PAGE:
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Evacuation day.

--In New York, the people periodically celebrate the day on which the British finally took their leave of that place. The occasion is fondly called ‘"evacuation day." ’ Yesterday a large number of citizens and strangers who had been attracted to Mechanics' Hall to witness the deliberations of the State Convention, celebrated a similar event. About 2 o'clock, in consequence of the boisterous applause manifested by a portion of the auditory at the remarks of some one of the popular members of the august body named, a motion prevailed that the Hall be cleared, which operation was performed by the officials in a praiseworthy manner, though to the utter disgust of a large number of quiet spectators who had taken no part in the manifestations which called down the indignation of members. The feelings of such were not loud but deep.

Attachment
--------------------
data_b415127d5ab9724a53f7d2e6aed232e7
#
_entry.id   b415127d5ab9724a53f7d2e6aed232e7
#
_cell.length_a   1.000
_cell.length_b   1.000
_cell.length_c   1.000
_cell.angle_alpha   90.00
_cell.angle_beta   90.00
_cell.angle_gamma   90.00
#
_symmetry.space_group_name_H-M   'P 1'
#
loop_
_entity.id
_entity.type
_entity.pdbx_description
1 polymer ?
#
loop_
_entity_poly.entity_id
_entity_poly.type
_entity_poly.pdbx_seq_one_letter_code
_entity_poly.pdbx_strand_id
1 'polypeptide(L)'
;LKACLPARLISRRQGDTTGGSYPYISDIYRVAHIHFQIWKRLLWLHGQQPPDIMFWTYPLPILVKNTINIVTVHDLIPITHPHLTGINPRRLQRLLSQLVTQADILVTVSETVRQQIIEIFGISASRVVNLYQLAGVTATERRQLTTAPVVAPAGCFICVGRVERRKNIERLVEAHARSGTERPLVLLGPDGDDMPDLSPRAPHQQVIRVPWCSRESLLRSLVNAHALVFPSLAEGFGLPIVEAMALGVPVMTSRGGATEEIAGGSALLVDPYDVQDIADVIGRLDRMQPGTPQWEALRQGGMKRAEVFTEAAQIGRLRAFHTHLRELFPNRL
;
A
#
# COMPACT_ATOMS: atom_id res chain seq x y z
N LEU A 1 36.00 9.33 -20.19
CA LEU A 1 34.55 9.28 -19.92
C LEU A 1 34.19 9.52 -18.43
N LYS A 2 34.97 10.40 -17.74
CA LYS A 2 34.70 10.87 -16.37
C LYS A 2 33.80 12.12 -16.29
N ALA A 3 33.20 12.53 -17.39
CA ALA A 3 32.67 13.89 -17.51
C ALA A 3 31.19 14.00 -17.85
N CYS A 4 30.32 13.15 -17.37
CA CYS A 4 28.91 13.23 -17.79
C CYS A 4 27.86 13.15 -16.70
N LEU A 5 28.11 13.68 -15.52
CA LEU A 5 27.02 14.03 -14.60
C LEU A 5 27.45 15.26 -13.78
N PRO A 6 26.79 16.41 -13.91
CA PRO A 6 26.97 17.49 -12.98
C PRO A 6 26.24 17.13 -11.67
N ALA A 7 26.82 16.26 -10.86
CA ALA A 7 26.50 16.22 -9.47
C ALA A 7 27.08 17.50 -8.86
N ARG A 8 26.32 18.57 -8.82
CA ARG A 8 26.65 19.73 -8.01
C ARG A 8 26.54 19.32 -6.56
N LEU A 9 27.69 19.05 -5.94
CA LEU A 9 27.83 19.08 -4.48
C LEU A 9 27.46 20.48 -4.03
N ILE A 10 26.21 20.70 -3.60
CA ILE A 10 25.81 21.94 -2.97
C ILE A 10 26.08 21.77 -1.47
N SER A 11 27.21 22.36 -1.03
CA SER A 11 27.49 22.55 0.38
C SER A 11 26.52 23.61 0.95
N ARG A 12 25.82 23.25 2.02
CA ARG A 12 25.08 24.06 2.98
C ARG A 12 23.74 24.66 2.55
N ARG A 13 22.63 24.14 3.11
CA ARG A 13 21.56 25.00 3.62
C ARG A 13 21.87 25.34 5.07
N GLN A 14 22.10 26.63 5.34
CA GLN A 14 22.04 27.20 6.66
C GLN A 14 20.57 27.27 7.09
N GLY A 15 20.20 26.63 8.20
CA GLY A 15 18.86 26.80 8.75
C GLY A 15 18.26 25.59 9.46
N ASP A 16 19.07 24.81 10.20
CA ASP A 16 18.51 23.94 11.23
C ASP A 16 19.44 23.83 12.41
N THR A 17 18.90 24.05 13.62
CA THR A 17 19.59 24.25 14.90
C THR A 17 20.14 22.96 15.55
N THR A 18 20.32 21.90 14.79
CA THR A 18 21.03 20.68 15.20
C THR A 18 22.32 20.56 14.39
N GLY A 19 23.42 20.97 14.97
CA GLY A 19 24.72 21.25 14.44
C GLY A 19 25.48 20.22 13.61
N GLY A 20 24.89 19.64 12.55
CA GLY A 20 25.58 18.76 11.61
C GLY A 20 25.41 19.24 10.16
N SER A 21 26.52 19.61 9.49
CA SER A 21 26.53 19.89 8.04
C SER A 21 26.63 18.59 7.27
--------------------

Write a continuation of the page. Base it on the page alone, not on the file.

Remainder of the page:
We cannot refrain from adding a word or two in reference to the habit of applauding speakers in the Convention. The citizens who daily congregate there know full well that a demonstration of this kind is a violation of good order as well as good manners; for the President has cautioned them again and again, and we are positive that the order he gave yesterday was more painful to him than to any one else. We hope and believe that henceforth there will be nothing of the sort to complain of, and that the people and the Convention will dwell together in peace and harmony.

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